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Create RAID6 Array with mdadm and xfs

I recently used mdadm to setup RAID6 on my GNU/Linux file servers. The following is a tutorial on the commands I ran on debian 9 stretch to accomplish this task.

Prerequisites

You will need to install the parted, mdadm, and xfsprogs packages. GNU parted is used to create partition tables. mdadm is used to create and maintain multi devices. The xfsprogs package contains several xfs related utilities including mkfs.xfs and xfs_info.

$ sudo apt-get install parted mdadm xfsprogs
Create Partition Table

The first step in preparing your disk drives is to create the GPT partition table.

$ sudo parted /dev/sdb mklabel gpt
Create Partition

Next you need to create the partitions. While this step is optional since the RAID array can be built from devices, it is recommended that you use partitions so that down the road you have the option of replacing a drive with one of equal or greater capacity. For my purposes, I just created a single partition that consumes all of the available space.

The “-a optimal” option tells parted to use optimal alignment.

$ sudo parted -a optimal /dev/sdb mkpart primary 0% 100%
Enable the RAID Flag

Next you need to set the raid flag on the partition.

$ sudo parted /dev/sdb set 1 raid on
Verify the Configuration

You can verify that the Partition Table is type gpt, the primary partiton has been created with the appropriate size and that the raid flag is set on that partition.

$ sudo parted /dev/sdb print
Model: ATA HGST HDN724040AL (scsi)
Disk /dev/sdb: 4001GB
Sector size (logical/physical): 512B/4096B
Partition Table: gpt
Disk Flags:

Number Start  End    Size   File system Name    Flags
1      1049kB 4001GB 4001GB             primary raid
Create the Multi Device

After you have completed the previous steps on all disks, the next step is to create the multi device (md). In my case, I am creating a RAID6 multi device from 7 partitions.

$ sudo mdadm --create --verbose /dev/md0 --level=6 --raid-devices=6 /dev/sd{b,c,d,e,f,g,h}1

The multi device is created, but it will not be preserved on reboot. To preserve the configuration on reboot we need to append to the mdadm configuration file. You may also need to update initramfs and grub to ensure the multi device is automatically assembled on reboot.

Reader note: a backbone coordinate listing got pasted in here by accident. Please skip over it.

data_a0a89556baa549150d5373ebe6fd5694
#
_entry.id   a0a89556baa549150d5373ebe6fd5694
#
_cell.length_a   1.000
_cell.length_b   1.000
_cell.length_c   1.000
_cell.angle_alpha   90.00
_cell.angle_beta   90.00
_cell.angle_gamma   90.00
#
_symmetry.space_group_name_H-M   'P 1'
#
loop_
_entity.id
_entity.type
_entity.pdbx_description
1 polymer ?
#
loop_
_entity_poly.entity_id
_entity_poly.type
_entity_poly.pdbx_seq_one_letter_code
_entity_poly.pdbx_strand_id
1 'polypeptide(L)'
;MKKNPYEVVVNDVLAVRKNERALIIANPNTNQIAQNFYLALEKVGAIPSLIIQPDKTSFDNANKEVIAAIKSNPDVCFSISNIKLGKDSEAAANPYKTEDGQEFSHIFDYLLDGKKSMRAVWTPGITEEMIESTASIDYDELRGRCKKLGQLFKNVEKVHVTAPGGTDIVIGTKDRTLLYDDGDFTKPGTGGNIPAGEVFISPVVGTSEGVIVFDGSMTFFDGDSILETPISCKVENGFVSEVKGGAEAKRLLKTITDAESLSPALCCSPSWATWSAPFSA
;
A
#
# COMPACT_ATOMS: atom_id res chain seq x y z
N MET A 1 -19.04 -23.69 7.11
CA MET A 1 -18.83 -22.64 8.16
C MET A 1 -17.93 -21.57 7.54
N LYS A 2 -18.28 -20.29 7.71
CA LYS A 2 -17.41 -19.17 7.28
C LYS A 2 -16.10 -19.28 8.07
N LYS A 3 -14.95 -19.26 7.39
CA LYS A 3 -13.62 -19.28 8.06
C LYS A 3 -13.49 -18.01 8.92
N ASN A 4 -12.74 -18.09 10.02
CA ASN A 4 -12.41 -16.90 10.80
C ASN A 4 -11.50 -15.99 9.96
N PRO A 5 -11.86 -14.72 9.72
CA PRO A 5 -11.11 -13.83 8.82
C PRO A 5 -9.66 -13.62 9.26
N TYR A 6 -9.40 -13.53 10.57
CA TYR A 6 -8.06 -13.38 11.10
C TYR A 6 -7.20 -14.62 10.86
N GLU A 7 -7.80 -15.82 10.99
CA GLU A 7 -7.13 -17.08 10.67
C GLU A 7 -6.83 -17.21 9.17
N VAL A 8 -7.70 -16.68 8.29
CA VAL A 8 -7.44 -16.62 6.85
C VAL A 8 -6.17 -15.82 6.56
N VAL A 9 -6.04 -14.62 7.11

$ sudo mdadm --detail --scan | sudo tee -a /etc/mdadm/mdadm.conf
$ sudo update-initramfs -u
$ sudo update-grub
Create the XFS Filesystem

Now that we have a multi device, we can create the filesystem. I recommend using xfs if the effective capacity of your multi device may eventually grow to be more than 16TB of hard drive space.

The “-d” option allows us to specify one or more disk parameters.

The sunit disk parameter stands for Stripe Unit. It is optimal when assigned to the Stripe Size in bytes divided by 512. In my case the Stripe Size is 512KB, and thus the optimal Stripe Unit is 1024.

The swidth disk parameter stands for Stripe Width. It is defined by the number of non-parity disks times Stripe Unit. In my case, I am using RAID6 with a total of 7 disks. Since RAID6 requires 2 parity disks, that leaves me with 5 non-parity disks. Thus the optimal Stripe Width is 5120 (5 non-parity disks times the 1024 Stripe Unit).

$ sudo mkfs.xfs -d sunit=1024,swidth=5120 /dev/md0

You can verify the sunit and swidth settings aftewards, but it can be tricky because the units are different. With mkfs.xfs they are defined as a multiple of 512-bytes. With xfs_info, they are defined as a multiples of the block size (bsize). In this case bsize is 4096. So the values appear as 1/8th of the value we specified in the mkfs.xfs command.